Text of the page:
What you bring with you depends on what time of year you are visiting. A warm, waterproof jacket is essential all year round. Pack light, and remember the basic essentials: camera and attachments; a good pair of lightweight binoculars; adaptor plugs; toiletries including insect repellent and sunblock; medications and prescriptions; extra reading glasses; a Swiss army knife or some such (remember to pack it in your main luggage); sunhat; and notebook or journal. If you are going on safari, then it’s wise to pack khaki clothing, especially if you are planning to do any hiking, as this blends into the bush better.
South Africa is known for its long sunny days, hence the title, ‘Sunny South Africa’. Most of the nine provinces have summer rainfall, except for the Western Cape, which experiences winter rainfall. The high-lying areas of the interior can be chilly in winter. The South African Weather Service uses the following dates for seasons:
Spring: September, October, November
Summer: December through February
Autumn: March, April, May
Winter: June through August
Cape Town is never out of season, with a particularly good, long summer from November to March. These are the most popular months for visitors, who come to enjoy the 11 or more hours of sunshine every day. The average summer temperature in Cape Town is 24.3 degrees Centigrade, with January and February temperatures averaging 26 degrees Centigrade. February is the driest month of the year, with 15 mm (0.6 inches) of rain.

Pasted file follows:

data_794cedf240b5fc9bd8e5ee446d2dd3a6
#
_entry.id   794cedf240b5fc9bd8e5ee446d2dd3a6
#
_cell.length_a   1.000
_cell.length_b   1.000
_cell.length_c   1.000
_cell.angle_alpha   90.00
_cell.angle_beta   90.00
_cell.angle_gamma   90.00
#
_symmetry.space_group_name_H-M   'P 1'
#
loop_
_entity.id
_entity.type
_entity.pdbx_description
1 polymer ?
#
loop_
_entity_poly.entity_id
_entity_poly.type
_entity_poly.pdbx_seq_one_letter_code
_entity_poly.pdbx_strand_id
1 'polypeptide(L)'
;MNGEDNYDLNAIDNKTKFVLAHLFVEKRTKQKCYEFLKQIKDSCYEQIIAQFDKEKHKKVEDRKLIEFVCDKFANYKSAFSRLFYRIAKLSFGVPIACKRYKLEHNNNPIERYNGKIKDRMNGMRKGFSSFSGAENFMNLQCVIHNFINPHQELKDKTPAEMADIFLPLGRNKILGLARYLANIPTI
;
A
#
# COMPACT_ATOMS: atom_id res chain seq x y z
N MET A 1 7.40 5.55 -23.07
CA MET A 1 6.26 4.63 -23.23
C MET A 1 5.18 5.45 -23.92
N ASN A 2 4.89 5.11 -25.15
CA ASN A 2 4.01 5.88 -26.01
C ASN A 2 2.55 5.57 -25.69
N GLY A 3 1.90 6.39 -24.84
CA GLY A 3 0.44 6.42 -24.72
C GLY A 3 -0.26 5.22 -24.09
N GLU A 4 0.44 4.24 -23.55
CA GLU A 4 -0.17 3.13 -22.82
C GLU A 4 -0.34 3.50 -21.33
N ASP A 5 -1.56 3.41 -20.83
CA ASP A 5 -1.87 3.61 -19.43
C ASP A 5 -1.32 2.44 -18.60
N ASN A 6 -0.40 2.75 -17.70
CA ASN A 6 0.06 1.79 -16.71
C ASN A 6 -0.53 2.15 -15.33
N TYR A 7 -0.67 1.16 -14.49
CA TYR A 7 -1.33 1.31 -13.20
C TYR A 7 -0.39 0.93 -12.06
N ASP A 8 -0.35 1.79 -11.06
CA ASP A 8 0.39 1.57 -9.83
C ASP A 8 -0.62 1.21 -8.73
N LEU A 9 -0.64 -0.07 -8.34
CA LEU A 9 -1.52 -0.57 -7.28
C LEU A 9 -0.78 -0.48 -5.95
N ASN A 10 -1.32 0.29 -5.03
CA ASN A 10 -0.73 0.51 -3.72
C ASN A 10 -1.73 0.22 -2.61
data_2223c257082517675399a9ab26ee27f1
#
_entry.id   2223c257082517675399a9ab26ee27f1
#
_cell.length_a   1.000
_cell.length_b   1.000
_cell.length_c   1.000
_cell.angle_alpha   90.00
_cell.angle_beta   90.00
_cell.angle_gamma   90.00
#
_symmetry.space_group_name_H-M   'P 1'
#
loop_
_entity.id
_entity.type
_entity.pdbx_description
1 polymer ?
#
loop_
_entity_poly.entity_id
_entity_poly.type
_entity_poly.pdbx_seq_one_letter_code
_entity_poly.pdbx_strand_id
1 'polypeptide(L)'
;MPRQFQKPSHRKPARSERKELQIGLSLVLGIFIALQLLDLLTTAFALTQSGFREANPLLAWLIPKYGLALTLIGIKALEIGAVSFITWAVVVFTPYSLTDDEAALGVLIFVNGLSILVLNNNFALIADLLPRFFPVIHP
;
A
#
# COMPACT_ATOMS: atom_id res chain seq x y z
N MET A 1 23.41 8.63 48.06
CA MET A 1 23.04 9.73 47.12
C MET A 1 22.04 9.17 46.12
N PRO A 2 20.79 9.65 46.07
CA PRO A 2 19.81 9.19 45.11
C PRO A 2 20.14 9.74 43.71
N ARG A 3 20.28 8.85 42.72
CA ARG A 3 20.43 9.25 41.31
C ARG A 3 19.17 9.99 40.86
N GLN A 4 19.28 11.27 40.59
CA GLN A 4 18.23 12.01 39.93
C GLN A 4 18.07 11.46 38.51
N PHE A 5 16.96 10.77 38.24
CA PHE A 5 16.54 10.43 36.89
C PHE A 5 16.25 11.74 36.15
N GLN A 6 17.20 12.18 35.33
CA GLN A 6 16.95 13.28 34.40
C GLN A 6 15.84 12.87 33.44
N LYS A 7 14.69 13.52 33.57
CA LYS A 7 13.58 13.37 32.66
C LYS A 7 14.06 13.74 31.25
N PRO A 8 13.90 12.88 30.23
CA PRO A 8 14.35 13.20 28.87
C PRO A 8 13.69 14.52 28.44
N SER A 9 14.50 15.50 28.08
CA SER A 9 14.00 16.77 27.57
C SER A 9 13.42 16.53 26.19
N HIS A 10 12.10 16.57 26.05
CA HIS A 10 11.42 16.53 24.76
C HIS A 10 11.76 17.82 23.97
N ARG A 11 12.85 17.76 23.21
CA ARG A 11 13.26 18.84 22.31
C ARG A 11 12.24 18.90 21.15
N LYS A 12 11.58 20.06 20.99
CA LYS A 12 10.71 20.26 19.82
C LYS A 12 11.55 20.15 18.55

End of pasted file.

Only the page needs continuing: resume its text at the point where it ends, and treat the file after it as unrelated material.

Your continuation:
Spring and Autumn
Spring (September/October) and Autumn (April/May) are smart times to visit Cape Town as they are usually in-between seasons, when nature is at its showiest.
Average summer temperature: 24.3 ºC
Average winter temperature: 18.5 ºC
Average daily sunshine hours: Between 7.5 and 9.5 hours
South Africa's currency is the rand, which offers visitors great value for money. The rand comes in a range of coins (R1 = 100 cents) and note denominations of R10, R20, R50, R100 and R200.
• The local currency is the South African rand. Foreign exchange facilities are widely available and can be found at the V&A Waterfront, Cape Town International Airport and at bureaux de change in various major shopping centres.
• Automated Teller Machines (ATMs) accept most international bank and credit cards.
• South Africa has a modern and sophisticated banking and commercial system, and most shops and hotels accept all major credit cards.
• VAT: South Africa has a Value Added Tax system of 14% on purchases and services. Foreign visitors can reclaim VAT on collective purchases of more than R250. VAT Refund Offices can be found at: Ground level, International Departures, Cape Town International Airport Tel: + 27 21 934 8675.
• Foreign exchange facilities are widely available throughout the country.
• A 10% tip is standard in restaurants. Tables of over eight people often have an automatic service charge added to the bill. A tip of R5 to R10 per piece of luggage is acceptable for porters in hotels and at airports. In some shopping areas, uniformed attendants will either take a fee or offer to mind your car for a tip.